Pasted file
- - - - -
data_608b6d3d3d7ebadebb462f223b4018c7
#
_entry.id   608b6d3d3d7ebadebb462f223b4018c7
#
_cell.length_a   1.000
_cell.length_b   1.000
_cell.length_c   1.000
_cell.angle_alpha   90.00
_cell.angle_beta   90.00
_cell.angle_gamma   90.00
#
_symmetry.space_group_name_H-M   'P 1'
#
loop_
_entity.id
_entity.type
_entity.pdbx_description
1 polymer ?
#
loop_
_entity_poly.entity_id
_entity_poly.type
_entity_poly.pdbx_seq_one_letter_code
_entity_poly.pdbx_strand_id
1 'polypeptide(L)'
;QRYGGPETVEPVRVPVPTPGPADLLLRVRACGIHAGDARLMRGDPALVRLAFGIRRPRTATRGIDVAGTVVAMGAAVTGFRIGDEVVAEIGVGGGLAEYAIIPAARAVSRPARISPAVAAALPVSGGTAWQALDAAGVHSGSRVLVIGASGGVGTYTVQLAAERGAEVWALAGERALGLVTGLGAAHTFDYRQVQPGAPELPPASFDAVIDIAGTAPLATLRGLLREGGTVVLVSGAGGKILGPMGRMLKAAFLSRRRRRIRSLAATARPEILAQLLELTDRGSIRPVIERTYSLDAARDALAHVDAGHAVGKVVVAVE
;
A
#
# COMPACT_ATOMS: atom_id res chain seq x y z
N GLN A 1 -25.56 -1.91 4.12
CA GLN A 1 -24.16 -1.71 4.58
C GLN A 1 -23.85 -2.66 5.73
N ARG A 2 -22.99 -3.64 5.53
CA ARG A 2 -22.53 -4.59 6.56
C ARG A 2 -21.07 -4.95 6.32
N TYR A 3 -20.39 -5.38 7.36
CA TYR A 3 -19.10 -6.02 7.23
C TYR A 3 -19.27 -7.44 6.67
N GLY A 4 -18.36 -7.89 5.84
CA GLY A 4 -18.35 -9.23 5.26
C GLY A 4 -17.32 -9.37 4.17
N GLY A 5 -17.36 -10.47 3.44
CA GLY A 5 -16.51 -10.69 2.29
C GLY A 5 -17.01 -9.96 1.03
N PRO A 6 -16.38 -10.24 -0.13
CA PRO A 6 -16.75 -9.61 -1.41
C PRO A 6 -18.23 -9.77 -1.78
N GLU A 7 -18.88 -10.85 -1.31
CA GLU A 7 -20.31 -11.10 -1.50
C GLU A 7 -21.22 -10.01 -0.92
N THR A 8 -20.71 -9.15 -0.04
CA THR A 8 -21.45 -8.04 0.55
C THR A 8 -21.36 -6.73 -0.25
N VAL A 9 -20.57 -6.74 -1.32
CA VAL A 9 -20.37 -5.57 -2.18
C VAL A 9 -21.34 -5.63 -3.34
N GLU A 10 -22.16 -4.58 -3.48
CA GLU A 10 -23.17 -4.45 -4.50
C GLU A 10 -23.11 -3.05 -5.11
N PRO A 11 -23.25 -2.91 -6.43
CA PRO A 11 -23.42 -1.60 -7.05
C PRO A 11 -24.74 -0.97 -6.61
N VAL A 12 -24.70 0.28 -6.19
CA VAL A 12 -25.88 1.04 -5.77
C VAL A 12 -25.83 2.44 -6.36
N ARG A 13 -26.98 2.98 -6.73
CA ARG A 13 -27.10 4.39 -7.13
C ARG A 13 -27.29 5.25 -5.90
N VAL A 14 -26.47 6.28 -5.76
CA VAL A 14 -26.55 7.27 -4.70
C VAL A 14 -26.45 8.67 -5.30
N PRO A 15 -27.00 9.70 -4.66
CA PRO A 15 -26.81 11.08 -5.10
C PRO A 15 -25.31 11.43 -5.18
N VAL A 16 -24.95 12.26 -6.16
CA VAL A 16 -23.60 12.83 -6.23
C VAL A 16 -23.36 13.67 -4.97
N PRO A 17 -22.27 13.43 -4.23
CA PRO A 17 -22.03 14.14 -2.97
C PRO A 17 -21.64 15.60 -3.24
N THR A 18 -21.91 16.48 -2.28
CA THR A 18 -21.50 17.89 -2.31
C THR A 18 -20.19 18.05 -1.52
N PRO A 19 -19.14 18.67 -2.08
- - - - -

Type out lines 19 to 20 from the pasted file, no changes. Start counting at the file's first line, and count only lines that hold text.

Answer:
#
loop_